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Photo via Wilson Rivera/Flickr (CC-BY)
The account was mistakenly blocked over ‘hate speech.’
In its attempt to crack down on hate speech, Twitter mistakenly blocked the New York Times’ international account for about 24 hours this weekend. The social media platform later explained freezing the verified account, which has nearly 2 million followers, was done in error.
The @nytimesworld account was locked after promoting an article about Canadian Prime Minister Justin Trudeau’s apology to indigenous people in the providence of Newfoundland. “Left out of an apology a decade ago, native people in Newfoundland and Labrador get an apology from Justin Trudeau,” the tweet read. The article covered Trudeau’s public apology to a group who were forced to leave their families to attend boarding school, where they were subjected to abuse.
Twitter said the New York Times violated its rule against hateful conduct, regardless of the fact that the tweet was about an apology over such conduct. According to the Twitter rules, “You may not promote violence against, threaten, or harass other people on the basis of race, ethnicity, national origin, sexual orientation, gender, gender identity, religious affiliation, age, disability, or serious disease.”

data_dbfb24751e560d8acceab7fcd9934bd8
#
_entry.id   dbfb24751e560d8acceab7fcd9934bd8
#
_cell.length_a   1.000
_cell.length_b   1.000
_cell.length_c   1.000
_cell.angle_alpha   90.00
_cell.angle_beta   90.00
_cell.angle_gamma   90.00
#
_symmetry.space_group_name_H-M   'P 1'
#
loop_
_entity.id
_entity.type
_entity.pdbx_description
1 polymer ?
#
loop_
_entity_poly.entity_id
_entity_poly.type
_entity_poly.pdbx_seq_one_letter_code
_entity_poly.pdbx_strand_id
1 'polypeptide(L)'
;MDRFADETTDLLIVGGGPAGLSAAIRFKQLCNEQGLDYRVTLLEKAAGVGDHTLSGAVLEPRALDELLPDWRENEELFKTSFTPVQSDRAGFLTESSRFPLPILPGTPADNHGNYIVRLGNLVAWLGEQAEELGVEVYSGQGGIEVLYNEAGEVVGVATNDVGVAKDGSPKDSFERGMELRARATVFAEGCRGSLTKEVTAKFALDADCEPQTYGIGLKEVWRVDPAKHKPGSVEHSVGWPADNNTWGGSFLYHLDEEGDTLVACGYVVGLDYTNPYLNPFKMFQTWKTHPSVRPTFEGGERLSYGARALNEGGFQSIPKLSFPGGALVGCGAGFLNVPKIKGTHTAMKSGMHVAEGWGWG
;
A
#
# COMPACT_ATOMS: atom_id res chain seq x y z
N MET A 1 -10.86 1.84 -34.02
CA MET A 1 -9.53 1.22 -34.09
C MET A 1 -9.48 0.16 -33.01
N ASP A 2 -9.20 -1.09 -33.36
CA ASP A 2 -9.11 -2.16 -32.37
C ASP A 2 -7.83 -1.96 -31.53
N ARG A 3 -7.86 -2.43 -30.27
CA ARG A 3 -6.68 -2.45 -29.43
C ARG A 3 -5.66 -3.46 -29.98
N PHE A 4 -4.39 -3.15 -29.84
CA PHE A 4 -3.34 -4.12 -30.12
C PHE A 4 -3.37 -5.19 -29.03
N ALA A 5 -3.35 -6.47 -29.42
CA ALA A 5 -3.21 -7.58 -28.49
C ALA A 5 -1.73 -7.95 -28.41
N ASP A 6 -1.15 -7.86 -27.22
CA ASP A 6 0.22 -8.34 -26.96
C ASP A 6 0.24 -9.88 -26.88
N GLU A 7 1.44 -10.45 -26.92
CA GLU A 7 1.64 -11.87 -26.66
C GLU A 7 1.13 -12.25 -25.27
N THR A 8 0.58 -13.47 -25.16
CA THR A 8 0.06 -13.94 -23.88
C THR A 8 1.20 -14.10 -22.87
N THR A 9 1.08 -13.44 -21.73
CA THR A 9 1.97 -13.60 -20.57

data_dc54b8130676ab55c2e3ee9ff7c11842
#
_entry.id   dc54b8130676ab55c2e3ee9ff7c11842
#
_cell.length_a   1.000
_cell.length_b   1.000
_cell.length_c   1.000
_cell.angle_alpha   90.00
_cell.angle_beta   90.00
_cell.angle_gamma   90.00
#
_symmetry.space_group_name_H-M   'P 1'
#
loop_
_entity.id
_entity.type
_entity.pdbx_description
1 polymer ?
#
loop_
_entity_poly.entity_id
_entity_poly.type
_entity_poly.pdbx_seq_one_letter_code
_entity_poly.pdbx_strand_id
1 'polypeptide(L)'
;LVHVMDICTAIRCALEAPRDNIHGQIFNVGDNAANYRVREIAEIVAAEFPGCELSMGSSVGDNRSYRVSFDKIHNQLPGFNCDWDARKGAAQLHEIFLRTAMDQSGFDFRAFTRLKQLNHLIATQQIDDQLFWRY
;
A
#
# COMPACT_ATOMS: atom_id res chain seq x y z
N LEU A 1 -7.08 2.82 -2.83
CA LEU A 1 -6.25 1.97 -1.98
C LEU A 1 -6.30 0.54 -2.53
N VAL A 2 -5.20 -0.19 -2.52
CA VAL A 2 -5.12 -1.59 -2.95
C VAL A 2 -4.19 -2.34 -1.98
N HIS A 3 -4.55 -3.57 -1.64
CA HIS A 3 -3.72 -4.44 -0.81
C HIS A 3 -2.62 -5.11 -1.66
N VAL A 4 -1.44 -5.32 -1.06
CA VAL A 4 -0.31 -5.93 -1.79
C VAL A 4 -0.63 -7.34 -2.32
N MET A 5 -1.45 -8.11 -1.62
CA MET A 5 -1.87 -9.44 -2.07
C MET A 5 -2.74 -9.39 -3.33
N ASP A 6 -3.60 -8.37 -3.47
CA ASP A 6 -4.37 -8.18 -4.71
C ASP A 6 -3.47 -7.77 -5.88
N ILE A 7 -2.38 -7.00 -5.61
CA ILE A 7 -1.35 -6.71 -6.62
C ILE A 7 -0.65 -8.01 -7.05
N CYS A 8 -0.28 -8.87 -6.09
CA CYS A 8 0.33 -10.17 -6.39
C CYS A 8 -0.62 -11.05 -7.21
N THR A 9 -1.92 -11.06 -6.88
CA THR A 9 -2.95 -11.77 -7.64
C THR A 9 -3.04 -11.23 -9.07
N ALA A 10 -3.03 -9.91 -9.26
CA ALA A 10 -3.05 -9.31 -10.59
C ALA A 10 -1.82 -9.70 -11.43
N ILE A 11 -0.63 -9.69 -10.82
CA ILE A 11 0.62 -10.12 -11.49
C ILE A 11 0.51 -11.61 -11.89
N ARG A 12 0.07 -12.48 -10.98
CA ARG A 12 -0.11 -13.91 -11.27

Left out of an apology a decade ago, native people in Newfoundland and Labrador get an apology from Justin Trudeau https://t.co/BRRIUNCVMw
— New York Times World (@nytimesworld) November 25, 2017
Twitter released a statement shortly after reinstating the account, explaining the one-day ban was an error: “After reviewing the account, it appears that one of our agents made an error. We have flagged this issue so that similar mistakes are not made going forward.”
Meanwhile, the New York Times received backlash over a different article this weekend—a profile of a white nationalist and Nazi sympathizer in Ohio. Critics took to social media to accuse the newspaper of “normalizing” white supremacy groups. NYT‘s tweets about that story were not banned from Twitter.
This isn’t the first time Twitter has wrongly blocked an account, either. Earlier this month, a rogue employee shut down President Donald Trump’s account for 11 minutes. The popular social site also faced strong criticism for temporarily limited the account of actress Rose McGowan after she spoke out about decades-long sexual assault allegations against Harvey Weinstein.
Twitter CEO Jack Dorsey acknowledged the social network wasn’t being transparent enough with its actions and promised to make changes. Twitter has since published a “safety calendar” showing all the features it will release to protect people from harassment. It also halted its verification process and announced a new set of guidelines that allow it to “remove verification at any time without notice.”
But if Twitter is to fix its problems, it will need to not only focus on adding new policies but on also ensuring they’re correctly enforced.
Phillip Tracy is a former technology staff writer at the Daily Dot. He's an expert on smartphones, social media trends, and gadgets. He previously reported on IoT and telecom for RCR Wireless News and contributed to NewBay Media magazine. He now writes for Laptop magazine.